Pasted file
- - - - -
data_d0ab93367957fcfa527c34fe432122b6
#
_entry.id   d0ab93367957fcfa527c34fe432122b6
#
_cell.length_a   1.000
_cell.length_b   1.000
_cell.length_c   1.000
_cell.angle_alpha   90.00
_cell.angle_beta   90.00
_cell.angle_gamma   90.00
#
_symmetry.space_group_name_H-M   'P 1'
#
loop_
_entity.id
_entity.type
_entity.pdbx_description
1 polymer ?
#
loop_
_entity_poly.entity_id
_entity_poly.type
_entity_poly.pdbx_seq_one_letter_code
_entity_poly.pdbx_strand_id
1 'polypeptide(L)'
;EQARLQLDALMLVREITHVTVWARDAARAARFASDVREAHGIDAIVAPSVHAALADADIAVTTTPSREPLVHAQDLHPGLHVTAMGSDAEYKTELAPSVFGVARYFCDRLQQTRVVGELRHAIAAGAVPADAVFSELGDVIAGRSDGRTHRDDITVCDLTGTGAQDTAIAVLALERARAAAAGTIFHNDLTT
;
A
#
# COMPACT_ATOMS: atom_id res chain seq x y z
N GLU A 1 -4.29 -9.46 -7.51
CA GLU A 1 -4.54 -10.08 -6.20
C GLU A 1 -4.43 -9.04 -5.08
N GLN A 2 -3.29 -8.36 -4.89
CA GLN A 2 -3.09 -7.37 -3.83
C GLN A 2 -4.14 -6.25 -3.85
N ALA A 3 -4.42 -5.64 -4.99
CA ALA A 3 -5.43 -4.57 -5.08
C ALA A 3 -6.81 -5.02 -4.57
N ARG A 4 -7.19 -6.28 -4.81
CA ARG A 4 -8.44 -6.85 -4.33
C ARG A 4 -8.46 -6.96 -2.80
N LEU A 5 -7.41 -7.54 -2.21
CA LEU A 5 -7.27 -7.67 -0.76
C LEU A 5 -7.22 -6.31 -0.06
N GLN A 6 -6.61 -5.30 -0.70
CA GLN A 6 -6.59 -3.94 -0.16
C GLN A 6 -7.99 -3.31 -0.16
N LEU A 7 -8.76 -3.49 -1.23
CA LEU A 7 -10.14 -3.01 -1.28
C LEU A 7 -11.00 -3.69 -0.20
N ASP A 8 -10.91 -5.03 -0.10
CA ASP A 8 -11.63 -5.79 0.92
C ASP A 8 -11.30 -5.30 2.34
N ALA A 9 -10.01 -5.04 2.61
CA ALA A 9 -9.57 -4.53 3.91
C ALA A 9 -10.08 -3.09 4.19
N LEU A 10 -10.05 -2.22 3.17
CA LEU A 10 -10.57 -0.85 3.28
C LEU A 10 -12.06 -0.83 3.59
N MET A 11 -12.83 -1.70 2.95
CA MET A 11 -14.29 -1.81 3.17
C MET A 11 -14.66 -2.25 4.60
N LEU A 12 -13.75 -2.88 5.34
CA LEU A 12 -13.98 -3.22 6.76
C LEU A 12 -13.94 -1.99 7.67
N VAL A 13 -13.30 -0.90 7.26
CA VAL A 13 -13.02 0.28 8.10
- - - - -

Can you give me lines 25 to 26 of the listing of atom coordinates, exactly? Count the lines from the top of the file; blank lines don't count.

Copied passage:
1 'polypeptide(L)'
;EQARLQLDALMLVREITHVTVWARDAARAARFASDVREAHGIDAIVAPSVHAALADADIAVTTTPSREPLVHAQDLHPGLHVTAMGSDAEYKTELAPSVFGVARYFCDRLQQTRVVGELRHAIAAGAVPADAVFSELGDVIAGRSDGRTHRDDITVCDLTGTGAQDTAIAVLALERARAAAAGTIFHNDLTT